K investigated further, he found out that the girl had had an PID(pelvic inflammatory disease) & labia majora abscess…. He almost fainted when that girl later on told him that she was being gang raped by more than 10 men!!!!!!!

    K wanted to help that girl, he questioned the girl further…..the more he asked the more furious he felt…. Especially when he heard that the alleged gang rape was done by the army of his own country!!!

    To his horror, he found out that that girl wasn’t the only victim….

    (he was shocked for quite some time, he always thought the army was supposed to be protecting the people)

    Initially that girl wasn’t really keen to report to the police… she was apparently worried about some revenge by these strong guys with weapons….

    K, called a few people he trusted for consultation…. To his dismay, many told him that this is not an easy straight forward case…that he might even get himself into trouble…

    K thought he should no matter how, try his best to help this poor girl and other victims..and he thought he has the responsibility to help putting such a shameful “culture” to an end. So he brought that girl to the police and tried to make a report…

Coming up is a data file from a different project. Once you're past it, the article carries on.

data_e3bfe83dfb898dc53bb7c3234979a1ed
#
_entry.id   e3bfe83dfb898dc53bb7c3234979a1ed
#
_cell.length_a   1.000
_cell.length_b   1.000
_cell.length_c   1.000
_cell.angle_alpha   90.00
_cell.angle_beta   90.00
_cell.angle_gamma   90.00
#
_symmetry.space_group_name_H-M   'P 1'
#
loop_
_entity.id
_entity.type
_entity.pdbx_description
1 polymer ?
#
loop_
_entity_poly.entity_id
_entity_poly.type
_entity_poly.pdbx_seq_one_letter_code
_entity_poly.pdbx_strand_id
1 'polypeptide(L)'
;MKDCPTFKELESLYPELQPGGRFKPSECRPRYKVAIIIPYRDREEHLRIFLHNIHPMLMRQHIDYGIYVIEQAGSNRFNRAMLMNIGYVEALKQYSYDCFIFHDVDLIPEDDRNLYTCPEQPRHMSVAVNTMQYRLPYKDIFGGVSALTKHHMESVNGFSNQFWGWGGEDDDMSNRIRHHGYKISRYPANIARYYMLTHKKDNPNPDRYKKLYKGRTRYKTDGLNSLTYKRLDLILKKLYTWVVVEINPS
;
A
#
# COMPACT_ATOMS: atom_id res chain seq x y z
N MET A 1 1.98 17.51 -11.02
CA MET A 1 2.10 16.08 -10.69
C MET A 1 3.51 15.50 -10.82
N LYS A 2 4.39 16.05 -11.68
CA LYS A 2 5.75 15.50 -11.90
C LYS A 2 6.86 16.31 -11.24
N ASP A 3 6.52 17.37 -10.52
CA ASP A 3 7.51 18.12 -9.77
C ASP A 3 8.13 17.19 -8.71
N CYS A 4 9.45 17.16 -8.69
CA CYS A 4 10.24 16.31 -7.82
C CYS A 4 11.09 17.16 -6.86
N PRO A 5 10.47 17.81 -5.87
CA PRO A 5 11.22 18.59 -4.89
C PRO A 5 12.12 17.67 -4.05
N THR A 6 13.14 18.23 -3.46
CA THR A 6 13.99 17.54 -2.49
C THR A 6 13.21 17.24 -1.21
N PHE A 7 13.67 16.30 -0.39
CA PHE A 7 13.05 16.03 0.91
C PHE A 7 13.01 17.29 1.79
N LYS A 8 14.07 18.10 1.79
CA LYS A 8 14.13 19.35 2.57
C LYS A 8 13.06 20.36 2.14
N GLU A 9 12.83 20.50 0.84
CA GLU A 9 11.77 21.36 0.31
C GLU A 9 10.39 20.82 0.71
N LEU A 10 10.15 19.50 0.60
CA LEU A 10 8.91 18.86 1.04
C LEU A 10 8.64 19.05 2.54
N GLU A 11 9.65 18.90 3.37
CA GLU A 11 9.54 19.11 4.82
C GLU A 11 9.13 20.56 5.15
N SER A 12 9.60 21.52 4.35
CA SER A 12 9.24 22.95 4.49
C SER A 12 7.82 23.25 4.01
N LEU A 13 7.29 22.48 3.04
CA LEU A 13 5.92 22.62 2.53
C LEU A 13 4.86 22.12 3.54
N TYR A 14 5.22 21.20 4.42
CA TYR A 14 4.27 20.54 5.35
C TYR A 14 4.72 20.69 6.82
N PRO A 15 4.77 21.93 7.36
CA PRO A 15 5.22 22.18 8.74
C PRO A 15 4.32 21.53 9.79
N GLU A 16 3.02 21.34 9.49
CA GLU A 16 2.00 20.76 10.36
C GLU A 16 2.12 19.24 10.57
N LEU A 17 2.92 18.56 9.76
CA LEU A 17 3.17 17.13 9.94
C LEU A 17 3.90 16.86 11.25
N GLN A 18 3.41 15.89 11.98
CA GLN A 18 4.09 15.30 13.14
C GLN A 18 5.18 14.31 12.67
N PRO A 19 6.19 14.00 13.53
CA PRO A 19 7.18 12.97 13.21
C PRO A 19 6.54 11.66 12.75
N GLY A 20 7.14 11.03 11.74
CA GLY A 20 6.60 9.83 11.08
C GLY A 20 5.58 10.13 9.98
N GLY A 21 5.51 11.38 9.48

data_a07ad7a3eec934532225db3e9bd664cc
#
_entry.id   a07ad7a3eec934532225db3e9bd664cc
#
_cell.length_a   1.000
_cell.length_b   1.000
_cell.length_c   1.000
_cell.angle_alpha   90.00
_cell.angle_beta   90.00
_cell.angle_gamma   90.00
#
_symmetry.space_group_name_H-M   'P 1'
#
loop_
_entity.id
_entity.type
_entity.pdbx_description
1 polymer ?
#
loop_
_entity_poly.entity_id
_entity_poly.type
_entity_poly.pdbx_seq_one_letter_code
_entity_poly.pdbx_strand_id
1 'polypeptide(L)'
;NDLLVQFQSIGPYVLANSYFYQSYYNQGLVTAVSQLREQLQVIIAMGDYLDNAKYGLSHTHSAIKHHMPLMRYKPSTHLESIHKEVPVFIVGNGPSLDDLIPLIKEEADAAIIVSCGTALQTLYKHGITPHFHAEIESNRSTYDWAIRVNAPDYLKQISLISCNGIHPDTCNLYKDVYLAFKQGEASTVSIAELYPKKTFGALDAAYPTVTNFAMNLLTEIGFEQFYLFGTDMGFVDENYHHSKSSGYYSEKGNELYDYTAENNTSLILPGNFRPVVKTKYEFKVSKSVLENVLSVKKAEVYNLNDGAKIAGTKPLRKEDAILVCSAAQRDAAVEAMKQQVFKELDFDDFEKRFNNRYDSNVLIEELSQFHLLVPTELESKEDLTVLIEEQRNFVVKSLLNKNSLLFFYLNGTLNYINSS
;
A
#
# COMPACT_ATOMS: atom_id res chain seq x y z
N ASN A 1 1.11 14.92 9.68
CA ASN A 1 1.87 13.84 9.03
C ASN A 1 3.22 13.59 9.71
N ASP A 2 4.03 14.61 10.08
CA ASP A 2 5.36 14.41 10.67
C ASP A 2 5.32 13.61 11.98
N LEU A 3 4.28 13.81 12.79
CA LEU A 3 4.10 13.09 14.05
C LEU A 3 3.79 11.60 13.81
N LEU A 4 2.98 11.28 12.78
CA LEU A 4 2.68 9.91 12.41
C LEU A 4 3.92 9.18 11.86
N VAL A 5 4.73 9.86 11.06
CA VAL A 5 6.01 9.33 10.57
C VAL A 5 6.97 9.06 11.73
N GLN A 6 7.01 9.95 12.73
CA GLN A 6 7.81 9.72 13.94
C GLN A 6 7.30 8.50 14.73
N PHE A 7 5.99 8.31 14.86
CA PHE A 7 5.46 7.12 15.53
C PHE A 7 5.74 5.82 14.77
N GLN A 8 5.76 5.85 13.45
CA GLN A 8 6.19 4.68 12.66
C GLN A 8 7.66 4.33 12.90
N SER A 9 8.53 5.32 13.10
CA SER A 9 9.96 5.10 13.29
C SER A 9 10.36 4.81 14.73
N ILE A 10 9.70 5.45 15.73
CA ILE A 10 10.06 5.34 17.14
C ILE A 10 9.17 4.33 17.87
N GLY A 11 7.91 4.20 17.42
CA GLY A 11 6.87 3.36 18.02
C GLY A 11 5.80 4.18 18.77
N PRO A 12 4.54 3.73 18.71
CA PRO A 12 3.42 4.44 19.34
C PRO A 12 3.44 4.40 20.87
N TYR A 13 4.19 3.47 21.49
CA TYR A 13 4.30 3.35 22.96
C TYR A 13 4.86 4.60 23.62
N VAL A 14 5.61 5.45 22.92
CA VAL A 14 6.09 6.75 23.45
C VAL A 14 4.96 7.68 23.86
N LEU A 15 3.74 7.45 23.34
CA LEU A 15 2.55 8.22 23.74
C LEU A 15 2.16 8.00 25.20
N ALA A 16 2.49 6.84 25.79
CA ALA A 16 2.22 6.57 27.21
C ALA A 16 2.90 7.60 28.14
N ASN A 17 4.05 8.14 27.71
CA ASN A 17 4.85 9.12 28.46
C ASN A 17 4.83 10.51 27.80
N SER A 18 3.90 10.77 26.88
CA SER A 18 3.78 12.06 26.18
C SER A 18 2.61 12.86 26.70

In 48 hours, k had to go to the police station twice, to clarify things. Someone inside there (kind of a powerful fellow) actually told him unofficially that this case won’t be easy.. and he might get into deep shit. K sensed that they were actually trying to give him a hint that it’s better for him to back-off and close that case so that everyone will have an easy life….

    K doesn’t know what to do… he knows if he stops there.. most people will be happy but this thing will keep going on… what if one of the victims is their relatives? Have they thought about that?

    But if what they said was right, he might get himself into trouble if he insists on investigation….

    He has no one to turn to…can he trust the police? Can he trust the army? He has no answer…

    Like

  22. A true Malaysian
    Dec 01, 2008 @ 22:46:03

    kokky kok,

    I am indeed very sad to read the young doctor’s encounter.

    ‘Tidak apa’ has been misused to the core. The young doctor should go to PKR, DAP and PAS or RPK for helps.

    Like